Employees don’t have to be tech geniuses to know how to protect their company’s data—and that’s the goal of the new minor in cybersecurity at Cal State Long Beach.
With phishing emails, malware, ransomware and more running rampant on the web, companies are scrambling to get the right cybersecurity talent in place. But, a company’s security is only as strong as its weakest link, computer security expert and CSULB professor Mehrdad Aliasgari said.
In other words, a company can have the best technology team around and still be vulnerable to costly cyber attacks when an average employee gives up its passwords in a phishing scam.
At a recent CIO and CEO Cybersecurity Forum, a group comprising cybersecurity officials from private companies and public agencies, executive officers overwhelmingly said they needed more employees who knew cybersecurity.
“What the industry is really demanding is that we have a talent pool of cybersecurity professionals, but also people who have a general knowledge of cybersecurity,” he said.
So, the computer science department at CSULB decided to create a new minor in the subject that would open the topic up to other non-technology related majors. The classes are lower-level, with much of the math and nuts and bolts taken out, so students can have a working understanding of how to protect themselves and their employers.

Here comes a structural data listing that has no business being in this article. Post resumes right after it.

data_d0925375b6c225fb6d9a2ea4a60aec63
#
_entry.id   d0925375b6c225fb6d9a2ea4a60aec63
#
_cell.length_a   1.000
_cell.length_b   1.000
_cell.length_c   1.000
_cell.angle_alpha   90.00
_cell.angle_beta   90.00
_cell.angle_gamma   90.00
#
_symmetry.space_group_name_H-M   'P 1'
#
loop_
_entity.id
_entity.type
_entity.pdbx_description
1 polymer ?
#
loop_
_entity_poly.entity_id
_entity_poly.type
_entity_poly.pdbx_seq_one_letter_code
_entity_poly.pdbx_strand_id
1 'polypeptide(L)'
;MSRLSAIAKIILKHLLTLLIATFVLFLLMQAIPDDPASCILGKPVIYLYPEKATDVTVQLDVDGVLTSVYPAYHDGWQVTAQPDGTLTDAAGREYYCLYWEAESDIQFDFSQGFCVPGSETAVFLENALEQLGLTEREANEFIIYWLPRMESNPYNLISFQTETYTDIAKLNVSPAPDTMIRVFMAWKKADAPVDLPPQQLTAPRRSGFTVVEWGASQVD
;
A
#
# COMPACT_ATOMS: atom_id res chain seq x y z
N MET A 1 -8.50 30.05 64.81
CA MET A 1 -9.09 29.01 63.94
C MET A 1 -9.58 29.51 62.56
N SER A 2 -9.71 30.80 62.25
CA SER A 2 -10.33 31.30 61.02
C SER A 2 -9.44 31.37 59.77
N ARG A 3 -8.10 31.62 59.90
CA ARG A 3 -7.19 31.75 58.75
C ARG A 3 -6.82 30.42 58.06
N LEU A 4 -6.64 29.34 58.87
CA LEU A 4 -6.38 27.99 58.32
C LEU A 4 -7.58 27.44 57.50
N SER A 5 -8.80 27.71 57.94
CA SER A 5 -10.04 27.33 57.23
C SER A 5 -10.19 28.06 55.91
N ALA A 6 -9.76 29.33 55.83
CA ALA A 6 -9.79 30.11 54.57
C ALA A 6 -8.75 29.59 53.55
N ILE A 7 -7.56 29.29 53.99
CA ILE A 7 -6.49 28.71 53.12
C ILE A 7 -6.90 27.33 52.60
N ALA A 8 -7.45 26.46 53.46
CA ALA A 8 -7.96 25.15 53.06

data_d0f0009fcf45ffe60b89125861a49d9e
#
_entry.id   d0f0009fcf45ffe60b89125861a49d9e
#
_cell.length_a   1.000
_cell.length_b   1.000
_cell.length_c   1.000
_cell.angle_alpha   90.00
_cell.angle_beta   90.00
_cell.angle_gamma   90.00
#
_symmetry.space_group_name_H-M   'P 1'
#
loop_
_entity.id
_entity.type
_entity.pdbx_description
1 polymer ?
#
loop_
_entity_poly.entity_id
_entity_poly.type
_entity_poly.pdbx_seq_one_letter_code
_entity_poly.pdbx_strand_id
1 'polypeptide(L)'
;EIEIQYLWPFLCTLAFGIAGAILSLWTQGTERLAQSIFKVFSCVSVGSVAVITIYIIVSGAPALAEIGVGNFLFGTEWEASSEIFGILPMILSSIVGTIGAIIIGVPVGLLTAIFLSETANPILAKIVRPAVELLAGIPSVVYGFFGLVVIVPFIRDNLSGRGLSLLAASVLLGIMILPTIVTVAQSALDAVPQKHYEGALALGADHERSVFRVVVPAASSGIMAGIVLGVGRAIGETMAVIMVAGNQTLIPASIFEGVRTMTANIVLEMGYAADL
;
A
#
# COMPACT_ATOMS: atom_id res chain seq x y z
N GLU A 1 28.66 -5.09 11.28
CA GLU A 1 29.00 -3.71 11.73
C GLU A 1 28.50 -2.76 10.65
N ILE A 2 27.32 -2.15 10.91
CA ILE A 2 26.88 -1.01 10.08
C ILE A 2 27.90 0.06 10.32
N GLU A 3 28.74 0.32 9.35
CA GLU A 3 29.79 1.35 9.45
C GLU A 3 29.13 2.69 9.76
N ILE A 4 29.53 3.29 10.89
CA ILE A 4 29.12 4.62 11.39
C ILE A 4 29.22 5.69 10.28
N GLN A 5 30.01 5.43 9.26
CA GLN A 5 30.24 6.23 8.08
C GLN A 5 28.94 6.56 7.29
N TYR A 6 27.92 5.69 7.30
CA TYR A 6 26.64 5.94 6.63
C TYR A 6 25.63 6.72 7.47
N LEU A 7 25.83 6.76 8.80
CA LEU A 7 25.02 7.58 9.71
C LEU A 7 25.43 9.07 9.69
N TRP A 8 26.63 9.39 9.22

The 18-unit minor courses cover basic programming, basic encryption, network security and how to test a network, how to gather evidence if the user believes they have been compromised and how to recover files. But the courses in the minor don’t start and end in the computer science department — in a unique collaboration, the College of Business Administration and the journalism department are also part of the minor.
A business course in information systems covers how students can identify and protect business assets and a journalism class, “The Culture and Politics of the Internet” explores the regulations governing the internet and privacy.
“It’s not just the technical tools of it, its also the arts of it,” Aliasgari said.
Gwen Shaffer, the professor who teaches the journalism class that is required for the minor, said her class is focused on the key areas of telecommunications policy: net neutrality, broadband, social media platform regulation, algorithm bias.
“We talk about a lot of the things they wouldn’t talk about in a computer science class because it’s not part of the coding or architecture,” Shaffer said.
The new minor in cybersecurity will be offered starting in the fall.
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